Horse Manure?

cakbu(9)August 2, 2014

I have lots..have 2 "factories" that keep putting out more and more! I have a large pile that is over a year old. How/should I use this in my ornamental garden? A landscaper told me not to use it because I would have lots of grass/weeds coming up which would mean lots of pulling. It seems like such a waste to not use it. It is not a formal compost pile and never has been turned...I don't have a tractor and don't have the desire or strength to hand turn it.

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I have 5 "factories" myself and I use the compost in all of my beds with great results. I don't do a lot of management either except it gets "turned" when I move it once a week from the trailer I dump the daily muck buckets into to the back corner of my farm where I pile it up.

I spread it in perennial beds, vegetable beds, foundation plantings a couple times a year 2-3 inches thick as if it were mulch. In places I want a neater appearance I cover it with another inch or so of pine bark fines/mulch. The old garden roses may get an additional treatment during the growing season. If I'm creating a new bed I'll dig in copious amounts into my native clay soil and let it sit a few months before planting.

Sometimes I'll use it aged and "well rotted" (as the old books say) sometimes only partially composted and on occasion I've thrown a shovel full fresh from the back end on some rose bushes. As long as you keep it from touching the stems it won't burn.

I have never had an issue with weeds.

One thing of concern is the small possibility of a persistent herbicide having been used on either your own pastures or on the hay you feed your horses. Regular 2,4-D (the most commonly used broadleaf weed killer) is not a problem. It's when it's mixed with aminopyralid, picloram and triclopyr that it is a problem.

You can figure out what if anything is used on your own pastures. If you're feeding your horses hay that has alfalfa or clover it is very unlikely these products would have been used on it (since it would kill these legumes.) If you are feeding a grass hay I've had good success just asking my hay supplier what herbicides were used on the hay. For locally grown hay if they don't know they can make a phone call to the grower. It has not been a big deal for me to figure it out.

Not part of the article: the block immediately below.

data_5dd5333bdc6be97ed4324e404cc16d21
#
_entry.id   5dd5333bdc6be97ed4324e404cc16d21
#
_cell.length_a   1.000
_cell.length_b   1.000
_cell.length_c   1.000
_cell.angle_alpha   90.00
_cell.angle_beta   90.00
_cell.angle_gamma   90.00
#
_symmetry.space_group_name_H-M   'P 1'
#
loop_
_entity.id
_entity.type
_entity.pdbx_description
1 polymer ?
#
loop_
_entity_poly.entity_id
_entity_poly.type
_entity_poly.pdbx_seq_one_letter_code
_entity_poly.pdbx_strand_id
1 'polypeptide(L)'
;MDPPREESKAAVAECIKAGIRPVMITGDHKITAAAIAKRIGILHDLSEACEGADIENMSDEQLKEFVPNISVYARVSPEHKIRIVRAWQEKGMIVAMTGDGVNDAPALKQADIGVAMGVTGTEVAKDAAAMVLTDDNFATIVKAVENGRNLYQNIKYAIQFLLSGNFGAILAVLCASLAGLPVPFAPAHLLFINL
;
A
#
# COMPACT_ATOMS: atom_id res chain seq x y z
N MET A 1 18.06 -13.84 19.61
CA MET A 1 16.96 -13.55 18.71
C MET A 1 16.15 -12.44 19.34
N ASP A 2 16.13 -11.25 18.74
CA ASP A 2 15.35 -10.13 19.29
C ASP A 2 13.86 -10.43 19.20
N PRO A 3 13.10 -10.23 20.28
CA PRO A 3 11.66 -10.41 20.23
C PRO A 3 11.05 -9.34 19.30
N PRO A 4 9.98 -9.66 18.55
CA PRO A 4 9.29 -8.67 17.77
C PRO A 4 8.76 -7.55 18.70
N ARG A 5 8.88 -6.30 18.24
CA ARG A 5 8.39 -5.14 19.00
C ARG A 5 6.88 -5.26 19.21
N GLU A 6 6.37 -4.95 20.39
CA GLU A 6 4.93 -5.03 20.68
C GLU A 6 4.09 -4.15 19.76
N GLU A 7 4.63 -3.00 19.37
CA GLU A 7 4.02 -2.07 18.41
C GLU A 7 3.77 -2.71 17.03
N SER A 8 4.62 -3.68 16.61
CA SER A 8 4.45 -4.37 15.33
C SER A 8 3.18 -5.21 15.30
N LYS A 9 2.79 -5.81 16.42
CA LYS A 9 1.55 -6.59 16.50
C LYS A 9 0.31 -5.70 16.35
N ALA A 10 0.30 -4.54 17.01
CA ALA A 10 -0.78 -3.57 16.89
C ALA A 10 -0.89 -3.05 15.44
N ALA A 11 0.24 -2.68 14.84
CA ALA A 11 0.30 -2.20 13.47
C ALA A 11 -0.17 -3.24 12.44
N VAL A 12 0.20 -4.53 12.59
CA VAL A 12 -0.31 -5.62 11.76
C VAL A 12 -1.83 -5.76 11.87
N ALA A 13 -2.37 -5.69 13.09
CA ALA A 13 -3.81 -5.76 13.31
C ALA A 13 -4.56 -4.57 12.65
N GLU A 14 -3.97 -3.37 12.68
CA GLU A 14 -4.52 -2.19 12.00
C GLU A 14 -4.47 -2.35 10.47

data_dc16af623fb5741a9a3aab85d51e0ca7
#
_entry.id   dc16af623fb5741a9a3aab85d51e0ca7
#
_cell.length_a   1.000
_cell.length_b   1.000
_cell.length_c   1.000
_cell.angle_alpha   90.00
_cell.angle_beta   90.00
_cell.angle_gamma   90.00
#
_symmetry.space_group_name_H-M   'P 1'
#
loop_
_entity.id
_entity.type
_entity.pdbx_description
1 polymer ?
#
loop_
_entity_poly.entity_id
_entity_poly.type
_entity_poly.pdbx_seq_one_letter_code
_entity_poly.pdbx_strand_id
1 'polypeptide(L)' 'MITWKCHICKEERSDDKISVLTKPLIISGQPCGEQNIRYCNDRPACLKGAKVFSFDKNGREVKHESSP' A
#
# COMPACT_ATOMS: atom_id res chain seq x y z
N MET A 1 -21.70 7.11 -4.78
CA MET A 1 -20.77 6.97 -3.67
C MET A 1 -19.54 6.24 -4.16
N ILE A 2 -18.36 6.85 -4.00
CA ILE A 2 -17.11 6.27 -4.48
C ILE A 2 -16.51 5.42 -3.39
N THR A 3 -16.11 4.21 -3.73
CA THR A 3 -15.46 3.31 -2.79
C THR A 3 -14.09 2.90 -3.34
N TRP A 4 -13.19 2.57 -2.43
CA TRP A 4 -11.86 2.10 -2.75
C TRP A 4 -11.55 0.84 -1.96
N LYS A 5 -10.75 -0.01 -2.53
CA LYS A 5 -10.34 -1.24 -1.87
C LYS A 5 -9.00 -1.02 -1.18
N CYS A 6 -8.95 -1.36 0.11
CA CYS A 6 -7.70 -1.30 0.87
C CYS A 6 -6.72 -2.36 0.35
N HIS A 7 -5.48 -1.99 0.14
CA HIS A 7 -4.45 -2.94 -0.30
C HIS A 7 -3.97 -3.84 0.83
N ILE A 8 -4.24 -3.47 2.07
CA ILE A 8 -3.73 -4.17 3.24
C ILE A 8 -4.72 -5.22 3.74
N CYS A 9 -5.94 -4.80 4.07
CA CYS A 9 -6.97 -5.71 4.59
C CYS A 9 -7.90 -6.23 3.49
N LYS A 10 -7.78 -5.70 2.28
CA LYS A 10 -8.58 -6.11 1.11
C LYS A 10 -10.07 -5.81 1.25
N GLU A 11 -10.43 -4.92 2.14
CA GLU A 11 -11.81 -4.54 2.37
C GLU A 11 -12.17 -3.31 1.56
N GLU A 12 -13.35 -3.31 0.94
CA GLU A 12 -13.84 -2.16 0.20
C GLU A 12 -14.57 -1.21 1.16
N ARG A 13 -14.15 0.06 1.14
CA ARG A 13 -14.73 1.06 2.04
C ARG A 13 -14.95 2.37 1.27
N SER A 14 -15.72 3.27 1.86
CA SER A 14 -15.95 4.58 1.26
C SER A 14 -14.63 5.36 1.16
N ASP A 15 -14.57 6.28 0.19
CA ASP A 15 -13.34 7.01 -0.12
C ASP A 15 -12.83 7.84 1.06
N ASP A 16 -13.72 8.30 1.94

If all else fails mix some into some soil and plant a few bean seeds and see if they are effected. I have found using my own horse manure compost well worth the extra trouble of checking it out!!

Here is a link that might be useful: Very basic persistent herbicide info:

    Bookmark   August 2, 2014 at 12:43PM
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I've had a few issues with weeds using copious amounts of similarly 'composted' horse manure, some annual grasses pop up. I use a stirrup hoe - no big deal.

    Bookmark   August 2, 2014 at 4:27PM
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You may get "weeds" from animal manures but you get "weeds" from birds flying over, wild animals wandering through, and the wind blowing. If the manure is over a year old any "weed" seeds in the manure most likely will not germinate since they should have done so already, but some new ones may have collected on the piles from at least one of the above sources.
Put the manure in the planting bed and cover it with a mulch to help keep unwanted plant growth down.

    Bookmark   August 3, 2014 at 6:36AM
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sheet mulch with cardboard then no weeds....put the manure down first add sheets of cardboard on top and then put some mulch on top of cardboard.

    Bookmark   August 3, 2014 at 6:52PM
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Or newspaper, or about anything else that will block a plants access to the sunlight they need to grow. That will cut down on the number of "weeds" but will not eliminate all "weeds".

    Bookmark   August 4, 2014 at 6:36AM
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If you manage your new material by turning piles once or twice while they cure for a few months, it will encourage weed seeds to germinate and be killed. If you could get some high school kids with shovels or a neighbor with a bucket loader, that would be easier...

    Bookmark   August 4, 2014 at 12:06PM
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